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The Invention Studio at Georgia Institute of Technology

My second site observation happened over the hot summer of 2017. I flew into Atlanta mid-July, got myself an Airbnb, and paid a visit to the Invention Studio at Georgia Tech ( The Invention Studio was a 4,500-square-foot facility housed in the Manufacturing Related Disciplines Complex near the border of the campus, administered by the George W. Woodruff School of Engineering. The makerspace was founded in 2009, and has evolved over the years based on student and faculty use of the space. According to its history, the studio has always been supported by student volunteers. The Invention Studio took pride in being a fully student-run makerspace, a model followed by emerging makerspaces around the country and the world.

The Invention Studio was a useful site for my study because of its prestige and popularity in the academic makerspace community. Although I did not know of anyone from the Invention Studio prior to my visit, I was introduced to the makerspace’s faculty sponsor by Guengerich from the Anderson Labs. As part of negotiating the IRB parameters for this study, there were many exchanges between me, the Invention Studio faculty sponsor, and one of their research faculty. After I was approved for the visit, I was referred to a student guide who was also a board member of the Invention Studio’s official student organization.

The Invention Studio Setup

The Invention Studio was undergoing an upgrade at the time of my observation. The makerspace was under an expansion to occupy more space on the level of the building where it resided. Old offices were being removed to make room for the makerspace. During my visit, the makerspace was made up of four rooms—wood room, metal room, 3D printers and electronics room, and waterjet and laser room. By the end of the remodeling, the Invention Studio would combine some of these rooms to streamline the making process.

Because the entire facility was on the same floor, there was a distinctive “home” feel to the makerspace. At any given point of my visit, I could see 20-30 students roaming around the level and congregating in small groups around any open spaces they could find on the level. They seemed to have really made the makerspace their home; they left their belongings (backpacks, computers, food) around and would enter or leave the facility without needing any access cards or codes. In the hallways, I could hear radio music mixed with noises made by hand tools and printers.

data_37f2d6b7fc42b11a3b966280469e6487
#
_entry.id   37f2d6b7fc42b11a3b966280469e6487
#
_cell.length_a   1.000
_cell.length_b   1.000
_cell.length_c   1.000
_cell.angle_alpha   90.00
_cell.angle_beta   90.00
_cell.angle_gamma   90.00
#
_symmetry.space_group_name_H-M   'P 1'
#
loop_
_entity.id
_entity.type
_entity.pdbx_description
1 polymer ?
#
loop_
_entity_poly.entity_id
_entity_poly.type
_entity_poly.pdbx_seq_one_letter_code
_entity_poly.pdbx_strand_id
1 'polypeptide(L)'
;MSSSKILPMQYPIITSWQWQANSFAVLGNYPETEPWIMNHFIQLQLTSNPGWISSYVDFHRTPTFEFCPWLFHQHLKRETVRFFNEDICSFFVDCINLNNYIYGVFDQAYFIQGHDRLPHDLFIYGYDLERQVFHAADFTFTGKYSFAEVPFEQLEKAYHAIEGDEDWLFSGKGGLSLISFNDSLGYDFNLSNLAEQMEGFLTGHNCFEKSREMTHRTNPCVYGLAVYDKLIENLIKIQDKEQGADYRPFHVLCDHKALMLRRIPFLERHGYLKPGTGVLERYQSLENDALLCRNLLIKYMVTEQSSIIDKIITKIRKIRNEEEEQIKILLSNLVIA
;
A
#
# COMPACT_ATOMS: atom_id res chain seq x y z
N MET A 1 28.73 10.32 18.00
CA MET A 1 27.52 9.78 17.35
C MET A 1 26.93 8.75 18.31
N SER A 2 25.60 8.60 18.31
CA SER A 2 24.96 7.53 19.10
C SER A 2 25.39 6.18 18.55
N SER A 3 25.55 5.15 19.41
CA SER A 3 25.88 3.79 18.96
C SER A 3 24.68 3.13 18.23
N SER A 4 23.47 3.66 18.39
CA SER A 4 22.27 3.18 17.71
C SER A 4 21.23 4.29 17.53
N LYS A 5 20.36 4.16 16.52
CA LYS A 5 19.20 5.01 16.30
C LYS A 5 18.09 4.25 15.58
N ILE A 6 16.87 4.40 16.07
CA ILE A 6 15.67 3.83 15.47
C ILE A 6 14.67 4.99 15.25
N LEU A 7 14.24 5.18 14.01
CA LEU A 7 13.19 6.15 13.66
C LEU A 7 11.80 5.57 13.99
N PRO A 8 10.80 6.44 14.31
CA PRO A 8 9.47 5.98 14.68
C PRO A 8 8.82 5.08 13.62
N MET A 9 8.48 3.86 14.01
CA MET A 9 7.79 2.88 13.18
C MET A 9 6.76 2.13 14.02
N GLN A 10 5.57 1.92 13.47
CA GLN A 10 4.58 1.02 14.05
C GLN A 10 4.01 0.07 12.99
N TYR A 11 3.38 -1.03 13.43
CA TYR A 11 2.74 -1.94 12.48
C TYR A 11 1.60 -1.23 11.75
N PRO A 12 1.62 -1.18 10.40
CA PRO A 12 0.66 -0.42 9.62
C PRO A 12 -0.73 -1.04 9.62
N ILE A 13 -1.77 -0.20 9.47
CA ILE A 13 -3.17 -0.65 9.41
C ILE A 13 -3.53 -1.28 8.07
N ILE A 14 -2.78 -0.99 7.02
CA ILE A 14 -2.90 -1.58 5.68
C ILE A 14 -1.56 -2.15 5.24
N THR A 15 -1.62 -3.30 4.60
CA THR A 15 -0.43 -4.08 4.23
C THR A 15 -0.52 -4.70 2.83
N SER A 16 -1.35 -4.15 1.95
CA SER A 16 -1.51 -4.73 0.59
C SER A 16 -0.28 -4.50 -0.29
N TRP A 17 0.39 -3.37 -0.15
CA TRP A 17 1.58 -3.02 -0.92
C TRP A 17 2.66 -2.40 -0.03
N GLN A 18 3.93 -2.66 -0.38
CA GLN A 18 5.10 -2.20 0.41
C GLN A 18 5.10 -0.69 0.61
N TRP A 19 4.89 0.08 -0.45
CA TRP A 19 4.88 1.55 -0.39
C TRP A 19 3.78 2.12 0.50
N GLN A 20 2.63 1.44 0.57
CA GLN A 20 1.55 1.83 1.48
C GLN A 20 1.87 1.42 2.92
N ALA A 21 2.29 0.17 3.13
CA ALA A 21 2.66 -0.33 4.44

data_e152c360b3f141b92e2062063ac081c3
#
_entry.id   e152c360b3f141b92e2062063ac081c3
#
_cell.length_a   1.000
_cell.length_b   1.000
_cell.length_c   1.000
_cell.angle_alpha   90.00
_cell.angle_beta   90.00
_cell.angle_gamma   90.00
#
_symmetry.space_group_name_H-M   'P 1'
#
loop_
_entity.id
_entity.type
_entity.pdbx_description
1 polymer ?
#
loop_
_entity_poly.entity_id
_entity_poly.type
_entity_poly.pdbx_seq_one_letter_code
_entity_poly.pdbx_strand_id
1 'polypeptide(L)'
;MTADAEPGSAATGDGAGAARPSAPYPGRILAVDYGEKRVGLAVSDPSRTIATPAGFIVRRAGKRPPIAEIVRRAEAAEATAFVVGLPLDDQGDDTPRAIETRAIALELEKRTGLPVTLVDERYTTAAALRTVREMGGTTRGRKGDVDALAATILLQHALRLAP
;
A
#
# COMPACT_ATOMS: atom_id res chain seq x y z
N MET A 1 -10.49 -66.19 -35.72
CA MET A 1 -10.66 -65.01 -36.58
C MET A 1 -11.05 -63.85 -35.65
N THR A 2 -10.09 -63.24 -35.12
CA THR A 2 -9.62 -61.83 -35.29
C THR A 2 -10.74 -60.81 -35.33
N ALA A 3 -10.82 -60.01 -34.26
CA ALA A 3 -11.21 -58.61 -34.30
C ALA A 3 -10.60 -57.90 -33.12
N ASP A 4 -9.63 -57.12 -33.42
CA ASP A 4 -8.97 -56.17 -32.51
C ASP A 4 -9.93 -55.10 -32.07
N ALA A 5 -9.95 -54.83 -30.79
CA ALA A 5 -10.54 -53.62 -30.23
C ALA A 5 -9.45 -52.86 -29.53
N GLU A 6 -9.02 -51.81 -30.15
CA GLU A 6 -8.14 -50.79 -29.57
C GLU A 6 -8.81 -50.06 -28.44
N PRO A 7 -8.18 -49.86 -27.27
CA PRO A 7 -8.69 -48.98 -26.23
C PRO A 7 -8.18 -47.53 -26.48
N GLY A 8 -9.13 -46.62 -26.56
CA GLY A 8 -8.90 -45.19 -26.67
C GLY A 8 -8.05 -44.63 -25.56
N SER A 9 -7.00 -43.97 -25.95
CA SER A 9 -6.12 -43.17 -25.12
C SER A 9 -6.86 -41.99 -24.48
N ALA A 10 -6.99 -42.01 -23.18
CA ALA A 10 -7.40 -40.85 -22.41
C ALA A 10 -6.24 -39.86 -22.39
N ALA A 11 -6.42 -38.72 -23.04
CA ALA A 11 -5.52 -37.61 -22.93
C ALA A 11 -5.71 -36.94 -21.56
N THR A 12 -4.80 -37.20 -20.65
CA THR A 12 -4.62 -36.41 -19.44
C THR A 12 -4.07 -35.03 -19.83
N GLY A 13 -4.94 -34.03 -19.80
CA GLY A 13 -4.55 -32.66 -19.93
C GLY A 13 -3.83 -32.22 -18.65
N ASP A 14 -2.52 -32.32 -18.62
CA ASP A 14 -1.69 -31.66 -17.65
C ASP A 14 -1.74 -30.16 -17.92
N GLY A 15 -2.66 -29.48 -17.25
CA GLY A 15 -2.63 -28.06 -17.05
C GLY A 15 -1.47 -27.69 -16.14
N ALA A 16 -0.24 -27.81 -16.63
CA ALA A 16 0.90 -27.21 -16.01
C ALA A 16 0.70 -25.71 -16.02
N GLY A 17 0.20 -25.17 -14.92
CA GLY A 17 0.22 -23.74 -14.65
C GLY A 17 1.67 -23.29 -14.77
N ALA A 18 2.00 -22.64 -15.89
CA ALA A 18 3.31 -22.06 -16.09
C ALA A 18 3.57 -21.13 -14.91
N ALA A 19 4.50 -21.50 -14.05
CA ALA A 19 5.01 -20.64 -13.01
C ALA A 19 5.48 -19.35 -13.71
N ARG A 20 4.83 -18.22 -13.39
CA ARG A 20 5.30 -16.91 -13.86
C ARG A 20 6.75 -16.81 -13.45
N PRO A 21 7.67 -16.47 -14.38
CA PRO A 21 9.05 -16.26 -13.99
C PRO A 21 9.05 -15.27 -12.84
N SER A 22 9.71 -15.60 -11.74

Workflow and Processes at Invention Studio

I was informed by my student guide that the Invention Studio was open to anyone at Georgia Tech. During the regular hours, anyone with a university ID could access the rooms at the studio without obtaining prior permission. There were monitors set up as check-in stations in each of the rooms alongside with a card reader. Anyone entering each room should first swipe their ID at the station, and do so again when they are done with the room for the day. This process was meant for documenting traffic, rather than controlling access, the student guide told me.

In every room there was at least one Prototype Instructor and a Prototype Master. I have learned that Prototype Instructors were students who had undergone a specific certification program to be qualified as tutors to makers in the Invention Studio. Prototype Instructors were identified with a yellow armband while they worked in the makerspace. Prototype Masters were those who have been certified as a Prototype Instructor, and took additional training to become proficient in a specific power tool. They were identified with a red armband. There must always be a Prototype Master in the room for any makers to use a power tool.

During my visit, I did not see any faculty or staff members around the Invention Studio. All of the students and volunteers in the makerspace appeared to be very conscious about safety measures when using tools. When I was entering the wood room for the first time, I was immediately stopped by a nearby student (who was working on his project) and asked to put on a pair of safety glasses before proceeding. I then noticed that everyone in the room was already wearing their safety glasses, even if they were just working on their computer there. The makers also seemed diligent when using power tools. Some tools were marked as “training required” and that makers must ask for supervision from a Prototype Instructor.

It was revealed to me that since Prototype Instructors were not paid for their time or service, they would receive after-hours privilege access to the Invention Studio. Prototype Instructors and Prototype Masters could use the facility 24 hours a day as long as they were never alone in the makerspace.

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